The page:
By Benita Ayo
It is to be expected in every human relations for conflict to arise. By its nature, the relationship between an employer and the employee is contractual and thus, any breach of the terms of contract is treated as a fundamental breach to which the aggrieved party will be entitled to damages.
The relationship between the employer and the employee is often governed by the contract existing between them stating various terms relating to the relationship.
Termination versus Dismissal: Differences in Between
While termination is bringing to an end to something, dismissal is the act of ordering or allowing someone to leave.
In light of the above, the differences between these two is that in the first situation (Termination), a party is merely exercising his rights in an agreement regulating the relationship and the affected party has a say in how the right is exercised. It is bringing the contract of employment to an end after giving the required notice or payment in lieu of notice. Termination is a mutual decision. In this case, the employee is entitled to payment of benefits.
In the case of dismissal, the employer simply removes the employee without any notice given or payment in lieu of notice.
The court has made some distinction between these two in the case of SEVEN UP BOTTLING COMPANY PLC v. AUGUSTUS (2012) LPELR-20873 where it held thus “It is trite that “dismissal” of an employee by the employer translates into bringing the employment to an end while under “termination of appointment”, the employee is enabled to receive the terminal benefits under the contract of employment. The right to “terminate” or bring an employment to an end is mutual in that either party may exercise it. “Dismissal” on the other hand is punitive and depending on the contract of employment entails a loss of terminal benefits. It also carries an unflattering opprobrium to the employee.”
From the above authority, the differences between termination and dismissal are;
Termination is a right exercisable under a contract of employment and it is a mutual decision while dismissal is a punitive measure for the wrongful conduct of the employee.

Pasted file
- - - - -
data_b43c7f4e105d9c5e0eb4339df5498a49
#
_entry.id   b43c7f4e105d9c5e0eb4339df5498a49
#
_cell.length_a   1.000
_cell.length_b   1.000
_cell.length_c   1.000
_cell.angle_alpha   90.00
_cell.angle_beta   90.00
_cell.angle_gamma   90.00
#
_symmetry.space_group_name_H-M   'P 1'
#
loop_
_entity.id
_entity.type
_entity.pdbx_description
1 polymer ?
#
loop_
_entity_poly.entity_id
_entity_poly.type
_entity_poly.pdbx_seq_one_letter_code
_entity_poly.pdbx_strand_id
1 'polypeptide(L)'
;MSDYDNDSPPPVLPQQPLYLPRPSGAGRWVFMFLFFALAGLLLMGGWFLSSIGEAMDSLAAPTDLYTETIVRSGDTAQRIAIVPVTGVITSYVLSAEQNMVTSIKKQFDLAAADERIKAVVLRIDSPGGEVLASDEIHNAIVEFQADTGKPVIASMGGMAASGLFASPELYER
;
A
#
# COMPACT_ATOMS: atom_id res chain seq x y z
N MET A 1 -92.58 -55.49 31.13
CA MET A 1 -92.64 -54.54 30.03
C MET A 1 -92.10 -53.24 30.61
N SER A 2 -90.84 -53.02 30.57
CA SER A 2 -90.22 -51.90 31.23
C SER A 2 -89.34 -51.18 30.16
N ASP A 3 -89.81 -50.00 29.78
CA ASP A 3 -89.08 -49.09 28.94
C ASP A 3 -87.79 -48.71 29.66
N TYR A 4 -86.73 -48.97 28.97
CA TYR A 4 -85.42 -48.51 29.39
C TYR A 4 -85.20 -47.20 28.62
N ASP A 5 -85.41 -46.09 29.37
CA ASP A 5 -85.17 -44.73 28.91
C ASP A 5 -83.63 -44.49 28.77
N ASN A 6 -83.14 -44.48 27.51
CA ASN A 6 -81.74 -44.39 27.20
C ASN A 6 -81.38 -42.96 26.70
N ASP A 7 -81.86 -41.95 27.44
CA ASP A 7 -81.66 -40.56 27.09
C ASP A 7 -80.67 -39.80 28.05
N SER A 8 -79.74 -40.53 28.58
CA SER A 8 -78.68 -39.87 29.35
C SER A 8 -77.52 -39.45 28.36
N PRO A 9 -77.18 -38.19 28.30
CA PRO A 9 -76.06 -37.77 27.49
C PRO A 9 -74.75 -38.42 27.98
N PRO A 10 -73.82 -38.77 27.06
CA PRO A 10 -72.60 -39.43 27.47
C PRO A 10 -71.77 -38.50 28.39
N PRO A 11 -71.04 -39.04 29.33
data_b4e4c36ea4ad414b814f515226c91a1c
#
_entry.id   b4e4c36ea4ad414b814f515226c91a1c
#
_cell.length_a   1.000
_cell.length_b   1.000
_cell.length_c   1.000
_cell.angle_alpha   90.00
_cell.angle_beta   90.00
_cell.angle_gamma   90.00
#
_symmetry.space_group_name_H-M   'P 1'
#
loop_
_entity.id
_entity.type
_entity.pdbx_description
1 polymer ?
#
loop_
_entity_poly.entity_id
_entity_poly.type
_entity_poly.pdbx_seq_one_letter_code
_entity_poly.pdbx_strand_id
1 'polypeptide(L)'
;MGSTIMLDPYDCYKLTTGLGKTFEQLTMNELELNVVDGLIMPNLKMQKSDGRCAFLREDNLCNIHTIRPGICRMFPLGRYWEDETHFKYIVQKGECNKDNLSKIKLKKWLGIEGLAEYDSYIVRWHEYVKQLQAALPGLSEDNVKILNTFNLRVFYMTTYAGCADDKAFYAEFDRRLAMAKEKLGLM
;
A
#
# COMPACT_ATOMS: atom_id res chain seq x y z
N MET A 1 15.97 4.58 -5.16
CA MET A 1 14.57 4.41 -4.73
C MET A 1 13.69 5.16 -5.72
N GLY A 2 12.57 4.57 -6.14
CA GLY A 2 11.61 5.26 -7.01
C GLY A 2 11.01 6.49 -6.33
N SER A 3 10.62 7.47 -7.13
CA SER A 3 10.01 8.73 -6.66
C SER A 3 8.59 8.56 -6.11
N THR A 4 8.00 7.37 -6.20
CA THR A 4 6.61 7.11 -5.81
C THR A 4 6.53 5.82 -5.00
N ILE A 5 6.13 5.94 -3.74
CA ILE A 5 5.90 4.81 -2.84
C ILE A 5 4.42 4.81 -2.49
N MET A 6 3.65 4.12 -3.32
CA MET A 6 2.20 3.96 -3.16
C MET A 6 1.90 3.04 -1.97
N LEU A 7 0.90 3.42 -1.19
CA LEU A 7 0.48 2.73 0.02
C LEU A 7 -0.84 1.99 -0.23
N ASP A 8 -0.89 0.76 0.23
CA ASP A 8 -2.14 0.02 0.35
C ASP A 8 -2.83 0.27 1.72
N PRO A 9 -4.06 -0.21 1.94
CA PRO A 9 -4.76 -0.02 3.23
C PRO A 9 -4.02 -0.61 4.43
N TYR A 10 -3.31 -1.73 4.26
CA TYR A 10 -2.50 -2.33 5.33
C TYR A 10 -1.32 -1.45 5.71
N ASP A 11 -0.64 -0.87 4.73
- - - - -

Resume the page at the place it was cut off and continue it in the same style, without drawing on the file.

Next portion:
Where a reason is given for bringing the relationship to an end, this will amount to dismissal but where a reason for bringing the relationship to end is not given then this will amount to termination.
An employee is not entitled to receive terminal benefits where he is dismissed but he is entitled to such benefits where the employment relationship is terminated.
Notice or payment in lieu of notice is given to the affected employee in the case of termination. This is not the situation with dismissal.
Elements of Termination and Dismissal
The element(s) of termination and dismissal include;
Explanation for disengagement is not required
A month notice or payment of one month salary in lieu of notice is required
The disengaged staff is entitled to terminal benefits
Reason for disengagement must be given
A month notice or payment of one month salary in lieu of notice is not require
In most cases, the dismissed staff is not entitled to terminal benefits
The dismissed staff must be confronted with the allegations against him, accorded fair hearing and be made to appear before a panel before sanction.
Damages Applicable to Wrongful Termination
The damages applicable to wrongful termination is that the Claimant becomes entitled to the salary and other entitlements already lawfully accruable. This covers the period within which the employer would have lawfully terminated the contract of employment.
In the case of OSISANYA v. AFRIBANK (NIG) PLC (2007) 6 NWLR (PT. 1031) @586 PARAS. D-E (SC), the Appellant was an employee of the Respondent. Two individuals alleged that the appellant had committed some dishonest acts in the course of his duties under the respondent. In consequence, the appellant was suspended from work.
However, those who wrote the petition later withdrew it. That appeared that the petition had been motivated by malice. The appellant’s expectation that he would be recalled from suspension following the withdrawal of the petition did not materialize.
Rather, the appellant by a letter dated 12/10/87 was summarily dismissed from the respondent’s employment.
Consequent upon his dismissal, the appellant filed an action at the High Court against the respondent claiming, amongst others, a declaration that his dismissal from the services of the respondent was wrongful, unlawful and unconstitutional and some other reliefs.
Alternatively, the appellant claimed from the respondent the sum of ₦176,602.00 (One Hundred and seventy-six thousand, six hundred naira only) being special damages for his wrongful dismissal from the services of the respondent.
The trial court, after hearing both parties, granted a substantial part of the appellant’s reliefs and held that the appellant was deemed to be in the respondent’s employment till 14/10/96 which was the date judgment was delivered.
It equally held that the appellant’s employment with the respondent was to be determined from the next day by payment to him a month’s salary in lieu of notice. The respondent’s appeal to the court of Appeal was allowed.
The court of Appeal in setting aside the judgment of the trial court held that the appellant was to be paid all his salaries and entitlements up to 12th October, 1987, the date of dismissal and thereafter a month’s salary in lieu of notice. Dissatisfied with the decision of the court of Appeal, the appellant appealed to the Supreme Court.